The conservation treatment of the sutra is now complete. The new mends have better visual integration with the object and allow for the sutra to be safely handled. We would like to extend our sincere thanks to Minah Song for her guidance and expertise on this important project. We would also like to thank Dr. Brian Atkinson, Assistant Professor in the Department of Ecology and Evolutionary Biology and Curator of the Division of Paleobotany at the Biodiversity Institute for the use of his microscope to complete fiber identification. Finally, we would like to thank the Andrew W. Mellon Foundation for enabling this collaboration.

Images showing a 14th century Korean Buddhist sutra titled Dae Bangwangbul Hwaeomgyeong (The Sutra of Garland Flower of Great Square and Broad World of Buddha) during and after conservation treatment. Call number MS D23. Kenneth Spencer Research Library, The University of Kansas.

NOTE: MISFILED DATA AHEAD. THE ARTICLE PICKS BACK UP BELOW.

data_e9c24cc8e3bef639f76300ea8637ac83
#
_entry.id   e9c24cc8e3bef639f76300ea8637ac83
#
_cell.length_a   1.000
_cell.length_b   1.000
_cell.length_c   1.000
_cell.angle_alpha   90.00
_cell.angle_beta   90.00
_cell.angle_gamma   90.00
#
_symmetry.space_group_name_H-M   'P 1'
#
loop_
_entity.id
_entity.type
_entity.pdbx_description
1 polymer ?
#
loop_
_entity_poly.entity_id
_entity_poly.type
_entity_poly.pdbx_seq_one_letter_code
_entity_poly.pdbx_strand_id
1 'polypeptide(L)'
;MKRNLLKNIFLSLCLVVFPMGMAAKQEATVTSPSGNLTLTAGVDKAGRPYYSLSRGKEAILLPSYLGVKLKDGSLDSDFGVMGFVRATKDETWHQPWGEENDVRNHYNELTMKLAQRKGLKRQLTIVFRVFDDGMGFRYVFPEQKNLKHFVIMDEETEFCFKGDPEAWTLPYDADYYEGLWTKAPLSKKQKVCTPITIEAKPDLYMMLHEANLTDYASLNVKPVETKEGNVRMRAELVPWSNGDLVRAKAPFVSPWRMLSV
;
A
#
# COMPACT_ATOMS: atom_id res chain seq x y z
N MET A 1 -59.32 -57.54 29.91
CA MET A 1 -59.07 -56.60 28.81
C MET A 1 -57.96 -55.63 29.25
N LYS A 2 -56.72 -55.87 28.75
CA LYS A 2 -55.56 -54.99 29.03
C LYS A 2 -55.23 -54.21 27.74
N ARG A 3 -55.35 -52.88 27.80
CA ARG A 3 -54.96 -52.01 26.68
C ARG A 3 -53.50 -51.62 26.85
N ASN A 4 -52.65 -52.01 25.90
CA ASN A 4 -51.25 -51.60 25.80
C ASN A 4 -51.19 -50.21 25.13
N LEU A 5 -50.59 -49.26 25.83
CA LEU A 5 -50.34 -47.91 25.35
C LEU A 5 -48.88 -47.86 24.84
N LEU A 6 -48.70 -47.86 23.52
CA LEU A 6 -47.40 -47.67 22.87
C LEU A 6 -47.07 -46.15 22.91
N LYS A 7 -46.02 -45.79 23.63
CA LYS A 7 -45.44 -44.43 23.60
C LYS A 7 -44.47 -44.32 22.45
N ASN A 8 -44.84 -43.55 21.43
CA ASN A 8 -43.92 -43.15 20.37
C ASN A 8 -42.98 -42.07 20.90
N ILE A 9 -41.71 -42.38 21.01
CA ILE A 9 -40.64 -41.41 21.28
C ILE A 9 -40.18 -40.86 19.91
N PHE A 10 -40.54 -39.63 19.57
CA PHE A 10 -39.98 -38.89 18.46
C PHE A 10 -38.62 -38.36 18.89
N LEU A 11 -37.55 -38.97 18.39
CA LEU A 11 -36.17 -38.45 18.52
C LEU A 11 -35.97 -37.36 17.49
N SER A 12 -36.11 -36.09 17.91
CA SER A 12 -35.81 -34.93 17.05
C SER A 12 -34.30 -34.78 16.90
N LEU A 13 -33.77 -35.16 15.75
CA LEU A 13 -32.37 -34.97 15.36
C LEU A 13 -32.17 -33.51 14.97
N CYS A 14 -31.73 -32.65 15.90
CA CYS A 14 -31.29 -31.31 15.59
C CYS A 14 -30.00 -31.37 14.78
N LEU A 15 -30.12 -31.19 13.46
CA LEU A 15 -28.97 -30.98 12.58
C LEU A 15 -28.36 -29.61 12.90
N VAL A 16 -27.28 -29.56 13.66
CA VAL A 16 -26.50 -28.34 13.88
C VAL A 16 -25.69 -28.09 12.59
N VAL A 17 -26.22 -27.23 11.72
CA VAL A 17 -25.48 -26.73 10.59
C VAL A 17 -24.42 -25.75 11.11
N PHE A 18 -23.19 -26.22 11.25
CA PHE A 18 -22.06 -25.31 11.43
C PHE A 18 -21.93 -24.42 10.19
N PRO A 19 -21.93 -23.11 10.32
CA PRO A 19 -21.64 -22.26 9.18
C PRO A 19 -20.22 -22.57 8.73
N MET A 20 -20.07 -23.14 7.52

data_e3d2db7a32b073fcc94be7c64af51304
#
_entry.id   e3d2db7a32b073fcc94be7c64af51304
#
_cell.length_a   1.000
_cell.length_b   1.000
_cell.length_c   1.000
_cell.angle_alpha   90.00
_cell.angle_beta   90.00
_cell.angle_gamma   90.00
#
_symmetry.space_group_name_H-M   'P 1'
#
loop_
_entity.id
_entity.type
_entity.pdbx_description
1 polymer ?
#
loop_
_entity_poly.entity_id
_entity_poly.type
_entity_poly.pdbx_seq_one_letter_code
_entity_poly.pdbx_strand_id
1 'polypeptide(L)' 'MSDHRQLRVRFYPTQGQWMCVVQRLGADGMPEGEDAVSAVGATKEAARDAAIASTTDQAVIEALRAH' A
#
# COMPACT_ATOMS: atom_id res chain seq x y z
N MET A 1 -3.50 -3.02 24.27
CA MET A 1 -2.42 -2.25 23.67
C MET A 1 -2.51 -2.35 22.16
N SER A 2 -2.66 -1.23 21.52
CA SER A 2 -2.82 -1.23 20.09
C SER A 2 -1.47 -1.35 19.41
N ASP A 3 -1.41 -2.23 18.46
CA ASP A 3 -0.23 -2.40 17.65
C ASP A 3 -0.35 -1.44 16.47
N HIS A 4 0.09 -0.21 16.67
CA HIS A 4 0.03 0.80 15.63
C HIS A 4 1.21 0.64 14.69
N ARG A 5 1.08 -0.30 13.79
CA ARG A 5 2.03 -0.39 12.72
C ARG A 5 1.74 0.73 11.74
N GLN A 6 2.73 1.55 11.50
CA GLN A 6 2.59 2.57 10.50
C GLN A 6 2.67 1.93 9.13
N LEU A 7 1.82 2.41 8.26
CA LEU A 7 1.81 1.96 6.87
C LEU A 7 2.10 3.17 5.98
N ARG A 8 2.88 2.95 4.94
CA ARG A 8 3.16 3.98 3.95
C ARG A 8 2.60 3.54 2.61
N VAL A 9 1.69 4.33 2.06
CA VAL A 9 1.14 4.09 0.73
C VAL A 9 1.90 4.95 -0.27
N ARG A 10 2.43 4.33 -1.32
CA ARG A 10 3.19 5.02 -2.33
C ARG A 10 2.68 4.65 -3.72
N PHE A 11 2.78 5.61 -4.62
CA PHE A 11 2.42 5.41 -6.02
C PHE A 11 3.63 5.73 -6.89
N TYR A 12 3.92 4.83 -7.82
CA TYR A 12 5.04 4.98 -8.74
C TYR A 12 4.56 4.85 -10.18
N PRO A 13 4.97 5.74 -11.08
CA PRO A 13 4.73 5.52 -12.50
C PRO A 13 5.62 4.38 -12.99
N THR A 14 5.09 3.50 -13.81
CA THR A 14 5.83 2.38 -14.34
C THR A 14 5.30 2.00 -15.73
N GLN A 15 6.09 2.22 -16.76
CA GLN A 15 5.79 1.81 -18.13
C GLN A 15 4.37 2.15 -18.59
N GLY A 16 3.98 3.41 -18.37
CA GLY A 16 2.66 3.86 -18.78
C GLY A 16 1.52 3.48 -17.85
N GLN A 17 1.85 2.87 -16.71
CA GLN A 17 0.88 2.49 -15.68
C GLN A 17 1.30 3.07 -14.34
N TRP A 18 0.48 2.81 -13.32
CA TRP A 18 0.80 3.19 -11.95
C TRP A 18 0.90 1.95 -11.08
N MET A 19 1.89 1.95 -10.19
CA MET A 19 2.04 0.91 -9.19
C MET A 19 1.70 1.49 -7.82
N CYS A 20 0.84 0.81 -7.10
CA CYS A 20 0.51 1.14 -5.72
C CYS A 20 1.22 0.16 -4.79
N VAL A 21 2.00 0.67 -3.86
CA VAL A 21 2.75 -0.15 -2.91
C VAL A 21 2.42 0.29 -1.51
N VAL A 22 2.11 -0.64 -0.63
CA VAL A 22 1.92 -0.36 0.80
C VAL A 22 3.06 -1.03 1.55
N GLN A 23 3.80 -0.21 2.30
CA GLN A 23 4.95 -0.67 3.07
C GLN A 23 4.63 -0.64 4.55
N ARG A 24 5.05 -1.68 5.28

Image 7. Detail image of one of the pages of the sutra during treatment (left) and after treatment (right) with the addition of the new mends and overlays. Kenneth Spencer Research Library, The University of Kansas. Click image to enlarge.

[1] The final section is only five pages long, including the cover, and is 55.8 cm wide. Adhesive was tested with an iodine indicator. The adhesive is likely wheat or rice starch paste.

REFERENCES

Avatamsaka Sutra No. 78. The Cleveland Museum of Art. Collection Entry. https://www.clevelandart.org/art/1994.25.

Baker, Whitney. June 18, 2003. Condition Examination. The Kenneth Spencer Research Library. The University of Kansas Libraries.